It is an odd little kid who prefers observing adults above hanging out with other kids, but that is how I was issued. With the focus of Jane Goodall and the sofa as my cover, I studied grown-ups and all forms of their behavior; language, cultural and social norms, and how curiously their developed biology drove their actions. Kids I found to be mostly mean, addled, and ridiculous.
It will not surprise you, then, to know I hated peanut butter and jelly sandwiches. The basic components were good, I thought. But jelly seeping through the bread, the gluey palate-sticking nature of the thing, and the whole sandwich mangled by the smacking of a thermos inside the lunchbox of a girl with a purposeful stride? Thank you, but no.
If Crunchy Cold Buckwheat Noodles in Peanut Sauce had been popular among suburban moms so long ago, it would have been my absolute lunchbox preference. A tangle of chewy buckwheat noodles and colorful crunchy vegetables draped in a velvet cloak of spicy, gingery peanut sauce is arguably the best use of peanut butter. It would have had me daydreaming about girls in Indonesian -- where peanut sauce originates-- wondering if they liked math any better than me, if their parents fought, and whether they moved a lot or got to live in one house their whole life. I would have wished the Weekly Reader to do a story on them so I could know.
This recipe is for my grandchildren should they want something other than jelly and bread with the peanut butter in their lunchboxes.
Chewy soba noodles and crackly-fresh vegetables are draped in a velvety, gingery peanut sauce. Make it in less than 20 minutes for a speedy dinner, but be sure to make extra-- it holds well for tomorrow's lunches or picnics. Easily halved or doubled, this all-ages people pleaser will be a welcome addition to your meal rotation.
3Tbsp.fresh squeezed lime juice or rice wine vinegar
2Tbsp.sugar, brown sugar, honey, or maple syrup
2Tbsp.toasted sesame oilalso called dark sesame oil
1 tsp. -1 Tbsp.Sriracha or hot chili garlic sauce to taste
1Tbsp.grated fresh ginger and its juice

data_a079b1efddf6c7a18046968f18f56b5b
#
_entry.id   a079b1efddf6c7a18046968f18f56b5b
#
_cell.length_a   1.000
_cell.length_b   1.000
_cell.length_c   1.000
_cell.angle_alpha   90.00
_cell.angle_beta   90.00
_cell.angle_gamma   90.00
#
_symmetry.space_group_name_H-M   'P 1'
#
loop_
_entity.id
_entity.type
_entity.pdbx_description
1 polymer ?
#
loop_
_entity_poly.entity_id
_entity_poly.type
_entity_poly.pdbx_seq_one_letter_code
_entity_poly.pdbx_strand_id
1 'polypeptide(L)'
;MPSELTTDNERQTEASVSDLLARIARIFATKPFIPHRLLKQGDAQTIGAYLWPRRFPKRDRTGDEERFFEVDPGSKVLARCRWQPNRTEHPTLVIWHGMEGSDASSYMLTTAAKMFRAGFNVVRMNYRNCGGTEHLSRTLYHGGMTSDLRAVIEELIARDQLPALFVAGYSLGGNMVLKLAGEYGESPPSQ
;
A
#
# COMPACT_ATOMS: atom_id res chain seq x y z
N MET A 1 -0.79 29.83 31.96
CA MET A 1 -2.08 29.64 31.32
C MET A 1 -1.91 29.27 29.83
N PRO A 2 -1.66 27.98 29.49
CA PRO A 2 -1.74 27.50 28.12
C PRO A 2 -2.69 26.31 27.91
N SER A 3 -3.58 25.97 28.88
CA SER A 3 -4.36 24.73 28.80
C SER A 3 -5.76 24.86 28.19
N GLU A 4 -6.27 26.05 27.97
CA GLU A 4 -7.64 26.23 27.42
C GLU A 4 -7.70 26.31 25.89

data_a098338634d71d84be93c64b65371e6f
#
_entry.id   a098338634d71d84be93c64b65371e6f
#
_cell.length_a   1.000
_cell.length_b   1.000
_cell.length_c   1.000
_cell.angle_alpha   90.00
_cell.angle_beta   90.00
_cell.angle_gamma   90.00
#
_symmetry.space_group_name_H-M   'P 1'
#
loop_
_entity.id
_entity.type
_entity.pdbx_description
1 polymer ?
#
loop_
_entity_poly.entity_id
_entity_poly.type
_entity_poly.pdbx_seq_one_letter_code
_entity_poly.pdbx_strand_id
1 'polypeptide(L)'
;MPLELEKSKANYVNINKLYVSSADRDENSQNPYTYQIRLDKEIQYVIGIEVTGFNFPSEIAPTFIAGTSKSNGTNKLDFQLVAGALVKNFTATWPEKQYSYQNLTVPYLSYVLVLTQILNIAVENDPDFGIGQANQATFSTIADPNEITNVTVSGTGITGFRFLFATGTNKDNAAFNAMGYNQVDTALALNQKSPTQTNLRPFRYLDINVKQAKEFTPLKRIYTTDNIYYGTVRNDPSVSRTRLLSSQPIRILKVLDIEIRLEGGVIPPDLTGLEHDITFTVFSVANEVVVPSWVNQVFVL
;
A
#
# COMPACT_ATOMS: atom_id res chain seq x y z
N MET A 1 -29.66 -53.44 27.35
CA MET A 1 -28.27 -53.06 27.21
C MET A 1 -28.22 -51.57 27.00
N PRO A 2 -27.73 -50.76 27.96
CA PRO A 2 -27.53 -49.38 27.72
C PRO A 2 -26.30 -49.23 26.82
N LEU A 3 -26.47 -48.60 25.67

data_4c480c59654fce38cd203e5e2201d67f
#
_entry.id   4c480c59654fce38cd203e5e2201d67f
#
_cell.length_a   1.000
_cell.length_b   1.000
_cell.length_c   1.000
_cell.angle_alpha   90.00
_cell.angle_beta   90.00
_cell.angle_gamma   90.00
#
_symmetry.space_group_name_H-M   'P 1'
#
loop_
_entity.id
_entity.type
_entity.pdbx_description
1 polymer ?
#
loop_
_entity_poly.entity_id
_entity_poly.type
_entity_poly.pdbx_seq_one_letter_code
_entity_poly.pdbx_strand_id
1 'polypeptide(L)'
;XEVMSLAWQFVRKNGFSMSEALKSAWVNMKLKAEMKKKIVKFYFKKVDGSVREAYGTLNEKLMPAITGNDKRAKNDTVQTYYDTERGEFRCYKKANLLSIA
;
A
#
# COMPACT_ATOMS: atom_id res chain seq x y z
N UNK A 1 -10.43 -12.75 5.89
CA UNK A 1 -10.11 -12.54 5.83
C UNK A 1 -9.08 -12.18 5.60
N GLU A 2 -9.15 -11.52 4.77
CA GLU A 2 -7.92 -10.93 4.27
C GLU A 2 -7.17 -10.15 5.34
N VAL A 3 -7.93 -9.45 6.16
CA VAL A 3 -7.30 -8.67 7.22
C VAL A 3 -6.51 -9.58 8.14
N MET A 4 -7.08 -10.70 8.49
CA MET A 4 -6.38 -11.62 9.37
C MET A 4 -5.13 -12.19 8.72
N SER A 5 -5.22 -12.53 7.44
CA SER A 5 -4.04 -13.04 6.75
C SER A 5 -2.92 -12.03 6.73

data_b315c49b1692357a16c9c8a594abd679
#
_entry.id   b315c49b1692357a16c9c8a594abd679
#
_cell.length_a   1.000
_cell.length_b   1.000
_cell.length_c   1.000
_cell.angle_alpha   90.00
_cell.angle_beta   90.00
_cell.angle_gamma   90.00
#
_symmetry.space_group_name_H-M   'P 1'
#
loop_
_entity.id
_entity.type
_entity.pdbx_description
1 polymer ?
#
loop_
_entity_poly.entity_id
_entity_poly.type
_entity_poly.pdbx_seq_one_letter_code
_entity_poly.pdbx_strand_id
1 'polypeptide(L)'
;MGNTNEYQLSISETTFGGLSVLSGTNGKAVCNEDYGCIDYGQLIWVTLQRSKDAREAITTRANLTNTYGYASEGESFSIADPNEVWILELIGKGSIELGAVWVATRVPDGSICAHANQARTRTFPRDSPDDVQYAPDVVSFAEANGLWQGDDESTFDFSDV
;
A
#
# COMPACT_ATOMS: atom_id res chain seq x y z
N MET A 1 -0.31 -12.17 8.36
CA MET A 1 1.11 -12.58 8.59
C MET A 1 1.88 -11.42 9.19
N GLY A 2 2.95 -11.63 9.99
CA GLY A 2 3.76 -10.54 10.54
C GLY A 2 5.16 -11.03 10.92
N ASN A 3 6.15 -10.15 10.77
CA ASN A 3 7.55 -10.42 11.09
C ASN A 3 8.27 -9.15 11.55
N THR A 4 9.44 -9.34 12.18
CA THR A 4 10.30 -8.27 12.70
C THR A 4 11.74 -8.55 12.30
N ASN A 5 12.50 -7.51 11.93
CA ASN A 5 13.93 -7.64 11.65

1-2 grated garlic cloves
10 oz.soba (buckwheat) noodlesudon, ramen, or rice noodles or even spaghetti are also good choices. Use gluten free noodles if you'd like
6 cupsfresh crunchy raw vegetables (see list below to mix and match*)chopped , coarsely grated, or thinly sliced
3-4green onions, sliced
1bunchcilantro, coarsely chopped
¼ cuppeanuts, coarsely chopped (optional)
Peanut Sauce (above)
1lime, cut in wedges for serving
In a medium bowl that allows room for whisking, whisk peanut butter to loosen it. Add each ingredient one at a time, whisking thoroughly after each addition. (You are making an emulsion, and adding the liquids slowly in batches prevents a sloshy mess from forming. It will actually go faster this way, and will minimize cleanup.)
Whisk in warm water, one tablespoon at a time, until the sauce thickly drips from the whisk. You want the sauce to be thin enough to easily coat the nooks and crannies of the vegetables and noodles, but to retain some body. Depending on the thickness of your peanut butter and the room temperature, you will add between 1 Tablespoon and ¼ cup of water. Taste and make any adjustments of sweetener, lime juice, spicy heat, or perhaps salt. Set the peanut sauce aside.
Place a pot of salted water on to boil. Cook soba noodles according to package directions. When done, rinse in cold water until the noodles are completely cold.
While the water is heating and the noodles are cooking, prep your vegetables including the green onions. Aim for small dice, or thin matchstick pieces so that you can fork up a mix of vegetables and noodles in each bite. Place all the vegetables in a large bowl..
Coarsely chop the cilantro and peanuts. Keep a few tablespoons of each aside for garnish, and place the rest in the bowl. When the noodles are cooked, rinsed, and drained, add them to the bowl. Give everything a gentle toss.
Add about ½ cup of the peanut sauce to the bowl, and give everything a gentle but thorough toss, until all ingredients are evenly coated with peanut sauce. Add more sauce, tablespoon by tablespoon, until the salad is dressed to your liking.
Plate the salad individually or transfer it to a serving bowl or platter. Sprinkle cilantro, peanuts, and sesame seed on top. Serve with a lime wedge.
Refrigerate any leftovers in an airtight container. Will keep nicely for a day.
*Fresh crunchy vegetable options. Use what the garden or farmers market gives you, or what you have in your crisper:
green and/or purple cabbage
red or yellow bell pepper
snow or sugar-snap peas
green or yellow summer squash*
*Best added only if you'll consume the entire recipe right away, as they go soft and watery overnight. I don't mind this, but you might!
You’re in the right place to break up with cooking and hospitality anxiety, learn how to use recipes as guides rather than strict rules, and let your cooking intuition and confidence soar. I’m Pam Spettel, home cooking expert and guide, and I’m here to show you how.
Superpower: Dreaming up recipes that work, serving them to my friends and family, and writing little stories about how cooking them well is the same as loving well.
Inspiration: Ingredients! Fresh, colorful, fragrant, local, seasonal ingredients as an artistic medium.
Heroes: Food and wine producers– the people who keep me, my family, and our community nourished and happy.